Jean Stevens is a poet and playwright. Her poems have been published in numerous magazines, newspapers and anthologies. She has won the Yorkshire Post Poetry Prize and Leeds Libraries
Writing Prize. Her previous poetry collection Undressing in Winter was launched at Ilkley Literature Festival.
Her plays have been performed at Derby Playhouse, the Edinburgh Festival, Harrogate Theatre, Leeds Grand Theatre, West Yorkshire Playhouse, etc. Her play Twockers, Knockers and Elsie Smith was a prizewinner at the London Festival and her stand-up comedy script won the Polo Prize at London’s Comedy Store.
She has taught English Literature and Creative Writing in colleges, schools, and top security prisons and at present teaches both Creative Writing and Poetry Appreciation for the U3A.
She has also worked as a professional actress on stage, radio, film and television with credits for Brazen Hussies, Cold Enough for Snow, Coronation Street, Emmerdale, Heartbeat, Hetty Wainthropp Investigates, Ruffian on the Stair, The Three Sisters, etc.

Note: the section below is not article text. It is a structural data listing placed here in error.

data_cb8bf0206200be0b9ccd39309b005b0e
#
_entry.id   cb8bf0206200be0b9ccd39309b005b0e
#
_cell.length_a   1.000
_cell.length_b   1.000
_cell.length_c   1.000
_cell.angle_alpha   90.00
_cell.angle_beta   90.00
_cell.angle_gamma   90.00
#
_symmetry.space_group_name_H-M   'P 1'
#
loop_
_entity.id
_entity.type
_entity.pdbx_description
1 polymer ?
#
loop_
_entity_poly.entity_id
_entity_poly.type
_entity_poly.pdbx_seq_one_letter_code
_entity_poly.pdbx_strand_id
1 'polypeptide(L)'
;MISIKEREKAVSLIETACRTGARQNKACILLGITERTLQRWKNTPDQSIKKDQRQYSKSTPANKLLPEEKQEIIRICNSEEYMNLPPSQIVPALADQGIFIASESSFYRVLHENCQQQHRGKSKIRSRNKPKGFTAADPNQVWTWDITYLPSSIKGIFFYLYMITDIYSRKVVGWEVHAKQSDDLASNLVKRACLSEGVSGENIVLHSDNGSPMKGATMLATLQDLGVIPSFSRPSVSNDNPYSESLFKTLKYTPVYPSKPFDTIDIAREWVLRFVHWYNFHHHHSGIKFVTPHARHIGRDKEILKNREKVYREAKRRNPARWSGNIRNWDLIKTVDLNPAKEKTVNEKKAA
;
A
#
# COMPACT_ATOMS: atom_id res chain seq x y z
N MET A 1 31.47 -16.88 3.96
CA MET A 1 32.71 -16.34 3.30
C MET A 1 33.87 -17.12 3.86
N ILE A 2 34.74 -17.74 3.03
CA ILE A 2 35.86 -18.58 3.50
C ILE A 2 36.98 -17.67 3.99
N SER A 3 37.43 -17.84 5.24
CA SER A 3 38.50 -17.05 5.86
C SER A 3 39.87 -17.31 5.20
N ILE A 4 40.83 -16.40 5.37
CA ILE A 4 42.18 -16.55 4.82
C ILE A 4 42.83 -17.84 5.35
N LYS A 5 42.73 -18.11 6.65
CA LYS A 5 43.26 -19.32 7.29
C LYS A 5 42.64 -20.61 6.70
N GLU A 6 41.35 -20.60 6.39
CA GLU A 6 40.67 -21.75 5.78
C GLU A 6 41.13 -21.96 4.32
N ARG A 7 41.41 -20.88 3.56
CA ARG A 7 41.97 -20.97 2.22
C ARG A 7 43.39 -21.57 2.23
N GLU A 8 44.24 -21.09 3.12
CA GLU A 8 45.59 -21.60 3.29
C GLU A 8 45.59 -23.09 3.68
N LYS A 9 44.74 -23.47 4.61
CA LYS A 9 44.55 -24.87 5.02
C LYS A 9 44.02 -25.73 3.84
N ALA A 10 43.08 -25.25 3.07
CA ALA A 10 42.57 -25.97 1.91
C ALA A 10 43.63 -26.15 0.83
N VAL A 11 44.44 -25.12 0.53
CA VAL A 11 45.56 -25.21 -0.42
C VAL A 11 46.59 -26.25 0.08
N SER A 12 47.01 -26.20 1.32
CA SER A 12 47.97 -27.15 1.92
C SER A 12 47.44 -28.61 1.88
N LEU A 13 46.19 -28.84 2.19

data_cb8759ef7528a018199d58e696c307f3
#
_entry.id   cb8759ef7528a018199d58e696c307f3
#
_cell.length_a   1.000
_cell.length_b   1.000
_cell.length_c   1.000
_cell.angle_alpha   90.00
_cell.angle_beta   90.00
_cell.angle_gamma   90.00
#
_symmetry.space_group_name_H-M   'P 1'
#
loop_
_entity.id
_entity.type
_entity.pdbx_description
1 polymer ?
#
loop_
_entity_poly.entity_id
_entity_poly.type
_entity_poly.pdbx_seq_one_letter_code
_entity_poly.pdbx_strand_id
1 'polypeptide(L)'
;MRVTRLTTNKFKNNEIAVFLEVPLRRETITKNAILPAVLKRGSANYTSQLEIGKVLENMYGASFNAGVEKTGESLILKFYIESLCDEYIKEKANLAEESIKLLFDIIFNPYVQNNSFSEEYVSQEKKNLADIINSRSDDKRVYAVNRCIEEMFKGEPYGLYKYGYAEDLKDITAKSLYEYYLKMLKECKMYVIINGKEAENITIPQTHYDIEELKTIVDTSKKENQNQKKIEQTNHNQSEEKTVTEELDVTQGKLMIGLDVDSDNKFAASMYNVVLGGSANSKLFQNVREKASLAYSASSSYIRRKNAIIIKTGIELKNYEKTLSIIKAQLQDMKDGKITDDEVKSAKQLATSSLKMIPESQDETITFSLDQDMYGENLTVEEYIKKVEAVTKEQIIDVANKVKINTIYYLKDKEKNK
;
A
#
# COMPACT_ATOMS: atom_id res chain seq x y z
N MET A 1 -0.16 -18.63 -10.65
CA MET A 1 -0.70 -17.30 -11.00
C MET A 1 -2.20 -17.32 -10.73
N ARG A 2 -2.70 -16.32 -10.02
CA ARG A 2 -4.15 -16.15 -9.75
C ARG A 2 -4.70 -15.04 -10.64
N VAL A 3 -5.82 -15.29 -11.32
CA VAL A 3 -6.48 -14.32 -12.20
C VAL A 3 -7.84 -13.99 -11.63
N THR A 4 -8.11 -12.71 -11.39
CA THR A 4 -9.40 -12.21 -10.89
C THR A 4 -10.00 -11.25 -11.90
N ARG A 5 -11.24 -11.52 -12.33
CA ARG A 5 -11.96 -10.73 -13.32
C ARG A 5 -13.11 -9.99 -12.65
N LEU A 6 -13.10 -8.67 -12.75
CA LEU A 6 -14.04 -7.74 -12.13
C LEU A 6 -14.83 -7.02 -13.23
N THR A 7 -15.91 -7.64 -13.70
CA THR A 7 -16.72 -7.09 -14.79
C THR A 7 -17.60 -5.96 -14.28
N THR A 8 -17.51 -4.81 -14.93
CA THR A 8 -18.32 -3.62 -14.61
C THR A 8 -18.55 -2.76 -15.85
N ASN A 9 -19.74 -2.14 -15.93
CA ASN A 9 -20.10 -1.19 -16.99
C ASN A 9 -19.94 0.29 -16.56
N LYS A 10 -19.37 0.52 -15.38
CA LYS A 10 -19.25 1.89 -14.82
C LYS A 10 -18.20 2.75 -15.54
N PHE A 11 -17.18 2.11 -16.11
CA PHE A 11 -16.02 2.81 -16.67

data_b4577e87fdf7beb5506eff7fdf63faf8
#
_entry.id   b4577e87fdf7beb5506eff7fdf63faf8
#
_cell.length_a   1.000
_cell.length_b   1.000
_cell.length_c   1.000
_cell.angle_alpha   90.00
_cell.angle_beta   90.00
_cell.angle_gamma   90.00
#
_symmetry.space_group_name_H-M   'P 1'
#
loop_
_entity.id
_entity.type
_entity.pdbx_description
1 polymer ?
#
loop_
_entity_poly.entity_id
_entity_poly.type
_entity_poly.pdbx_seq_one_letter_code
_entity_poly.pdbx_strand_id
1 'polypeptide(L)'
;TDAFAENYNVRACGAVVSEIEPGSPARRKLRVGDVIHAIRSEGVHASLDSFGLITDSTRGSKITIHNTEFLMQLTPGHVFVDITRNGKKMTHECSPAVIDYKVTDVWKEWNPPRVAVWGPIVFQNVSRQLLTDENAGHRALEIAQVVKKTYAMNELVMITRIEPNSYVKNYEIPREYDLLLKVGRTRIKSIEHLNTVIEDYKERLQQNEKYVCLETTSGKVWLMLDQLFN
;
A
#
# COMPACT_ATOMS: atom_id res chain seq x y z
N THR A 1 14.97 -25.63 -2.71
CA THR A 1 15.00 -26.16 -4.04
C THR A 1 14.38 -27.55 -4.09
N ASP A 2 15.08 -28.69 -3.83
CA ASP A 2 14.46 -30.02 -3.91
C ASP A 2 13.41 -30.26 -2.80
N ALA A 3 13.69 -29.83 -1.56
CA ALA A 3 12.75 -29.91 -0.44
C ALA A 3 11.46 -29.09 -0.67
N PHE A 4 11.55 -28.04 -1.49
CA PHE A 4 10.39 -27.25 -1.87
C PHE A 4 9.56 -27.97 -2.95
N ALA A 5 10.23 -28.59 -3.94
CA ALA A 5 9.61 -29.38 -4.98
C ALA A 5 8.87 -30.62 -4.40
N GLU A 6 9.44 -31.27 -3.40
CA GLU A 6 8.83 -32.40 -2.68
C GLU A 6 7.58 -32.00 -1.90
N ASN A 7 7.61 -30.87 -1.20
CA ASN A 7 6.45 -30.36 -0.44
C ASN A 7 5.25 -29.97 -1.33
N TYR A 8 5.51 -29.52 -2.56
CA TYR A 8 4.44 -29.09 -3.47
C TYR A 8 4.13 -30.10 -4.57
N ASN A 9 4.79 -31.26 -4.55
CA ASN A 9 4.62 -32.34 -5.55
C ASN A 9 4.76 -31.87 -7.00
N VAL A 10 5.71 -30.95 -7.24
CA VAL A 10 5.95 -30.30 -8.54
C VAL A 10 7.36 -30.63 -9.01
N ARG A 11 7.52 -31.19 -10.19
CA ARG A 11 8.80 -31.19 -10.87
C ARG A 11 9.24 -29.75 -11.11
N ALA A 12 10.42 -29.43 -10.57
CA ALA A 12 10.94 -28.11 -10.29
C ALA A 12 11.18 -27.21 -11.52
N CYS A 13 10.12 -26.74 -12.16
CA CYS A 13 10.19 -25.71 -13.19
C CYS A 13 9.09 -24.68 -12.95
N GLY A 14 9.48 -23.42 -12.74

She has two grown up children and lives in the Yorkshire Dales.
Indigo Dreams Publishing
138 x 216mm
£7.99 + P&P UK
PUB: 4 JANUARY 2016
All Week We’ve Waited
All week we’ve waited on the edge
of the Moray Firth – seen tides recede
and surge, endured a blowtorch sun,
sandpaper winds, and lightning flaring
across black skies – watching,
watching, desperate to see dolphins.
Our final day, for five more hours we stand
then, as the tide churns between ebb and flood
and swirls up tiny fish that lure the salmon,
children’s voices call – and, look:
tail and dorsal fins dip and rise along
the coast and in their element they come
easy riders of the waves, till more than
twenty breach the sea, bottle-nosed streaks
of white, dove grey and wetly shining black
who leap, fly, plunge, then soar again,
twisting high above the firth, clear against
the northern sky here on the slope of light.
We’re tied to earth, part of a jockeying
crowd ankle deep in waves united in our need